Sudan Thursday expressed hopes that South Sudan will respond positively to the African Union (AU) and United Nations (UN) calls to establish peace between the warring nations and steer clear of likely sanctions.

In a statement issued in response to the UN resolution backing the AU roadmap for peace, a Sudanese foreign ministry spokesperson said his country will cooperate with the AU roadmap led by Thabo Mbeki, the former South African president.

The government of Sudan confirms her own strategic calls to have peace between the two states and it hopes the government of South Sudan gives a positive reaction to the African and UN Security Council resolutions, foreign ministry spokesman Al-Obeid Meruh said, according to an Agence France Presse report.

The Minister of Foreign Affairs renews the position of the government of Sudan and her commitment to African solutions to African problems and conflicts, he said.

South Sudan had earlier offered its solemn commitment to follow the resolution, while appealing to the UN to urgently mobilize humanitarian assistance for the population affected by Sudan's continuous aerial bombardments and ground incursions into the South.

The United Nations Security Council (UNSC) warned Sudan and South Sudan Wednesday to end the fighting and reach an agreement to split the oil revenues within three months or face possible economic and diplomatic sanctions.

However China, a major oil importer of Sudan's oil, and Russia are resisting the West's push for a UNSC resolution involving sanctions.

Beijing and Moscow have expressed disapproval of the mention of Article 41, which allows the council to impose sanctions on countries that ignore its decisions.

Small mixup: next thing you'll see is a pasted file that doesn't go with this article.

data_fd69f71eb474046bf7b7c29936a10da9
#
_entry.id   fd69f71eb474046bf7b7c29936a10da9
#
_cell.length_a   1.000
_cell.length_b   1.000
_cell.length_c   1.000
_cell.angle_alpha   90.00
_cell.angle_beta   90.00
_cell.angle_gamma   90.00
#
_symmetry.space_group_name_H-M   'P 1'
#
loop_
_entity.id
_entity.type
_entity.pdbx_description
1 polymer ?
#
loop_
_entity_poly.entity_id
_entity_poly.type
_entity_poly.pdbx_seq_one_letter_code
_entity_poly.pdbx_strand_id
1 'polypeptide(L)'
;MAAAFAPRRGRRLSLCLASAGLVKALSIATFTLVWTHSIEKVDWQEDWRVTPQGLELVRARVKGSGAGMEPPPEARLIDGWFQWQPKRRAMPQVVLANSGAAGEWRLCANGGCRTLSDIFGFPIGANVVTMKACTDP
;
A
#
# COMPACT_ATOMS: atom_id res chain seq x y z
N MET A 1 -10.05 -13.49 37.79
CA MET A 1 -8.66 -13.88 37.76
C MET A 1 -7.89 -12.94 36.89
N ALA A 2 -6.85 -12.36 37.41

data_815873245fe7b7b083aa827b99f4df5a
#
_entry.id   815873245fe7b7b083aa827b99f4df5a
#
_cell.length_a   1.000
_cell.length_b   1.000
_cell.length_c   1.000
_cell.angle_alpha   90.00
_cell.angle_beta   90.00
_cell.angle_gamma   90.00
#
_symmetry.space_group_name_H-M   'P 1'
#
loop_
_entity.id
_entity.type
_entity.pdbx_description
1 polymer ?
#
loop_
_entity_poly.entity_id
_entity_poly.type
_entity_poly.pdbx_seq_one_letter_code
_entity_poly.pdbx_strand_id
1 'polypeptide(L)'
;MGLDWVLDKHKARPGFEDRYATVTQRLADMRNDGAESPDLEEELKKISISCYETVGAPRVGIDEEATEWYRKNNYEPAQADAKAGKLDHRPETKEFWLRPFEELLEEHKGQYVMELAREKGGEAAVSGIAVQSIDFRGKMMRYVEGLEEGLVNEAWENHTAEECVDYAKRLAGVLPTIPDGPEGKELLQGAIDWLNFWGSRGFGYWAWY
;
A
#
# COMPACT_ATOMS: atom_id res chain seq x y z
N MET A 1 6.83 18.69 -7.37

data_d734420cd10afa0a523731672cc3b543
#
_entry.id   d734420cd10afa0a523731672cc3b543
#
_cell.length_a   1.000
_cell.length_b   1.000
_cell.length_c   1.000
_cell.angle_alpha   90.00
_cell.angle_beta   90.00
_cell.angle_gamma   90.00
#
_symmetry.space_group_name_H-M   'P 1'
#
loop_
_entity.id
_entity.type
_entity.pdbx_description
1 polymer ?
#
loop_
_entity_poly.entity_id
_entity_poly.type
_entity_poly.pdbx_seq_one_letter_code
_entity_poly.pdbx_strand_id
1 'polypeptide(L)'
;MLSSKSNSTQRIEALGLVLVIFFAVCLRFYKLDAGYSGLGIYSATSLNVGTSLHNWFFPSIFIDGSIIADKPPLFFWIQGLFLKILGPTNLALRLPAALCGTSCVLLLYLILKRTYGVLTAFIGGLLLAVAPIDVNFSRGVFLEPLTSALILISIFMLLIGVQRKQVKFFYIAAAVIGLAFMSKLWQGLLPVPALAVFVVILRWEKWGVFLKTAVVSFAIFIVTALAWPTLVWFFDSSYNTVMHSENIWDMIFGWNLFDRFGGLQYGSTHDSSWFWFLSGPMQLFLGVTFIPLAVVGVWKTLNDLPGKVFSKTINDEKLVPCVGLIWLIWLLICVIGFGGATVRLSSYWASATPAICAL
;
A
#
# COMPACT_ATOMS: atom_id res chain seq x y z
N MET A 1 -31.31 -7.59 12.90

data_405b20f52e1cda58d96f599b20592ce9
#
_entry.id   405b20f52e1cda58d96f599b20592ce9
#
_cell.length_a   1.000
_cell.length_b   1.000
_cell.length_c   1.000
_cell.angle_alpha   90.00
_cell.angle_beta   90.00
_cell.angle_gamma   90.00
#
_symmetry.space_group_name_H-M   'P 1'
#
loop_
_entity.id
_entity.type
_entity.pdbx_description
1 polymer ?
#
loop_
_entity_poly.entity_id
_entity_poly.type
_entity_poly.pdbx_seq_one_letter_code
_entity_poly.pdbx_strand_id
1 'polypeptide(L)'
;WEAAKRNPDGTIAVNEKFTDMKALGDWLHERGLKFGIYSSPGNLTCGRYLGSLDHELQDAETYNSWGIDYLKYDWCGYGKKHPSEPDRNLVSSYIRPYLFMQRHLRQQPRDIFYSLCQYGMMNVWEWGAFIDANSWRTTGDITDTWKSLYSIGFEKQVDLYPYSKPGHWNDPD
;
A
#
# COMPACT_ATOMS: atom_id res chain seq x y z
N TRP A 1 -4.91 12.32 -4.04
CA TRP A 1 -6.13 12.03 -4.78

Sudan had earlier declared a state of emergency along the border with South Sudan, indicating a greater impetus for an all-out war over disputed regions and natural resources.

The state of emergency, which suspends the constitution in border areas and imposes a trade embargo against South Sudan, allows President Omar al-Bashir to make arrests and set up special courts to tackle crime and terrorism, Sudan's official news agency SUNA reported.

Sudan said the state of emergency in the border districts of the states of South Kordofan, White Nile and Sennar is to to achieve security and guarantee the protection of our citizens and repel any attacks.

Meanwhile, Ugandan officials have alleged that the Ugandan rebel leader Joseph Kony and his Lord's Resistance Army (LRA) are receiving support from the government of Sudan to destabilize South Sudan.

Kony has always been a pawn in the Khartoum chess game over South Sudan. They have used him before and they hope to use him again to destabilize South Sudan, Ugandan military spokesperson Col Felix Kulayigye said Monday, according to agency reports.

According to analysts, the fighting between the two nations would serve as an opportunity for Kony and LRA to be influential again within their operating zone which includes South Sudan, Uganda, and Congo.

Outright hostilities between the former civil war foes erupted last month when South Sudan seized the key oil-producing region of Heglig from Sudan, which soon regained control of it, following the withdrawal of South Sudanese troops.